RV PRO

October '20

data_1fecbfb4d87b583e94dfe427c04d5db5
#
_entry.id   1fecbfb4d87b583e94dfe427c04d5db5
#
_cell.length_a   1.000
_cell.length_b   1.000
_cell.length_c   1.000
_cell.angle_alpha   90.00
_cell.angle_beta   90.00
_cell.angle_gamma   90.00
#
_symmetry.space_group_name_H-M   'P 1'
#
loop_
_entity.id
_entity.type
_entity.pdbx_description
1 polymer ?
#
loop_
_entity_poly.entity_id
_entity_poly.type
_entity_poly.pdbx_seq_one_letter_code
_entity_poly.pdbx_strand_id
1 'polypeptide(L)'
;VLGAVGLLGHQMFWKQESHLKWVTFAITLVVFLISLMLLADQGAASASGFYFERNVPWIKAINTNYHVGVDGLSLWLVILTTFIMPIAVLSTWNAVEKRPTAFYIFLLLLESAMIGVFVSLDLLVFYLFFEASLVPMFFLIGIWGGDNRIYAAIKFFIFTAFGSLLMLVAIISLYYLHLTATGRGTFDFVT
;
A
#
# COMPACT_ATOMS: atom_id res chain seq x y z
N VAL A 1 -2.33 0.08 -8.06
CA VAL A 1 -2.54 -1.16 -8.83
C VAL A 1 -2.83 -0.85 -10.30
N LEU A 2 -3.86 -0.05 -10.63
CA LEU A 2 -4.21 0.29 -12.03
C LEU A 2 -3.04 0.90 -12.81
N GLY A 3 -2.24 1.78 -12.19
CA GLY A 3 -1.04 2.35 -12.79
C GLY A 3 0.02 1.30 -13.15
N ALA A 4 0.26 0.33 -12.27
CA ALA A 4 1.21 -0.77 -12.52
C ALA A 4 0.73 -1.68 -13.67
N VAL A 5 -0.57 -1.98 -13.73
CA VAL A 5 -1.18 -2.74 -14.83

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20 • RV PRO • October 2020 rv-pro.com to McKay Featherstone, vice president of product development. Polser's Glanders elaborates, noting that wood can create a lot of warranty issues for the OEMs, or an extra repair expense for the owners of older units no longer covered. "The nature of the RV is that you cut holes in the floor so you can connect your various water tanks and other utilities," he says. "If there's a leak somehow, some way, and the wood gets wet, it swells. And, when it swells, it also rots, and you can have mold and mildew." Featherstone uses the word "inorganic" to describe Airstream's new flooring. He notes that wood floors can create other issues as well, right down to the fact that they sometimes squeak. "We now have an aluminum shell that has no organic material in it," he says. Still, there must be other advantages beyond reducing the squeaks – and there are. One is weight. The products are uni- formly referred to as "lightweight com- posites," although just how much lighter depends on the composite and the wood it's replacing. "Anytime we can take weight out while improving other things is always great," says Featherstone. However, in these cases, it's light enough – and flexible enough – to be installed in one piece. Glanders notes that these composites are often sold in a coil. "If you're an OEM, you're buying this in whatever your width requirement is," he says. "Say it's 96 inches wide. You're working with a 96-inch-wide coil, and it can be cut to whatever length is needed. Not only is it efficient, but there are no seams." Featherstone agrees that, not only is the stiffness of the composite Airstream uses attractive but it, too, felt drawn to the idea of being able to install it as a single sheet. At Airstream, that also gives it another advantage. "Because it's one large floor, we can print on the top of that floor the loca- tion information for our associates," says Featherstone. "If there's a screw that needs to go down, if there's a part that needs to be in the exact right place, we can print on the composite and that's going to help our associates be more accurate and more repeatable with the assembly." Yet another advantage: These products have good screw retention. "People know that wood has good screw retention," says Polser's Glanders. "But our material has a very high level of fiberglass in the resin, and the higher the content of fiberglass, the better it is for the screw to grasp the fiberglass strands in the product." Constant Improvement The fact that Polser's product has a very high level of resin also points out an important part of the lightweight com- posite story. The product can be created and adapted to meet each OEM's needs. From Glanders' perspective, that's a real advantage his company brings to the table. "We really listen to our customers, and if somebody wants a 2-mm or 2.5-mm or even 3-mm product, we can do exactly what the customer wants," he says. "We have the ability to fine-tune and tweak things so that we can hit that magic mark between performance and price – and both those things are very important." When Glanders' hiring was announced, he stated he planned to work closely with potential clients and their engineers to develop products that offer the best and most-innovative solutions for their spe- cific needs. Coming at it from the OEM perspec- tive, Airstream's Gehman says that com- pany didn't reinvent the wheel in finding its composite. Instead, it went out and evaluated numerous existing composite materials already in the marketplace. "We also looked at what are emerging products, because there's so much going on constantly within the composites field," Gehman says. "We found a company that was quite local here to us in Ohio that was Polser USA set up operations in Elkhart, Ind., earlier this year to be able to supply OEMs in the RV manufacturing capital with its fiberglass- reinforced plastic product and composite fiber-reinforced plastic materials. Pictured in the company's offices are Adam Glanders (left), operations manager, and Greg Glanders, president.

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